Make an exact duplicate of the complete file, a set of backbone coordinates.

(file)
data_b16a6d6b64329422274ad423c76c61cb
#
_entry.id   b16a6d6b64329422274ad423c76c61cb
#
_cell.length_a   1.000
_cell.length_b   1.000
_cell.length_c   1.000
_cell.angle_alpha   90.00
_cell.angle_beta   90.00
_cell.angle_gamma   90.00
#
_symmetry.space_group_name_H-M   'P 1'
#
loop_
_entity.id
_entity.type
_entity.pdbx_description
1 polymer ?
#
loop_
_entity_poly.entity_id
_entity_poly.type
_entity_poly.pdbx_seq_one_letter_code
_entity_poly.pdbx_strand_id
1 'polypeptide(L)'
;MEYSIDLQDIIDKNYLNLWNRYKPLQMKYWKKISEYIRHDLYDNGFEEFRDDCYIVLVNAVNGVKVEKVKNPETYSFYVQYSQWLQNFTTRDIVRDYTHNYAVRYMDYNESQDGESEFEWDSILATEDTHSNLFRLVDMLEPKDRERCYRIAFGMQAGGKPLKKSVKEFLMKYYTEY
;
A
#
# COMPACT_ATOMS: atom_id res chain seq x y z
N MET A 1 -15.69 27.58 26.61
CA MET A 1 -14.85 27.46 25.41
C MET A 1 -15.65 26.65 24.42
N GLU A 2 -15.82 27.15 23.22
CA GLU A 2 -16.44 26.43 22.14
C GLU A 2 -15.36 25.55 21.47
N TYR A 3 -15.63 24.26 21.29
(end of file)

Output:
data_b16a6d6b64329422274ad423c76c61cb
#
_entry.id   b16a6d6b64329422274ad423c76c61cb
#
_cell.length_a   1.000
_cell.length_b   1.000
_cell.length_c   1.000
_cell.angle_alpha   90.00
_cell.angle_beta   90.00
_cell.angle_gamma   90.00
#
_symmetry.space_group_name_H-M   'P 1'
#
loop_
_entity.id
_entity.type
_entity.pdbx_description
1 polymer ?
#
loop_
_entity_poly.entity_id
_entity_poly.type
_entity_poly.pdbx_seq_one_letter_code
_entity_poly.pdbx_strand_id
1 'polypeptide(L)'
;MEYSIDLQDIIDKNYLNLWNRYKPLQMKYWKKISEYIRHDLYDNGFEEFRDDCYIVLVNAVNGVKVEKVKNPETYSFYVQYSQWLQNFTTRDIVRDYTHNYAVRYMDYNESQDGESEFEWDSILATEDTHSNLFRLVDMLEPKDRERCYRIAFGMQAGGKPLKKSVKEFLMKYYTEY
;
A
#
# COMPACT_ATOMS: atom_id res chain seq x y z
N MET A 1 -15.69 27.58 26.61
CA MET A 1 -14.85 27.46 25.41
C MET A 1 -15.65 26.65 24.42
N GLU A 2 -15.82 27.15 23.22
CA GLU A 2 -16.44 26.43 22.14
C GLU A 2 -15.36 25.55 21.47
N TYR A 3 -15.63 24.26 21.29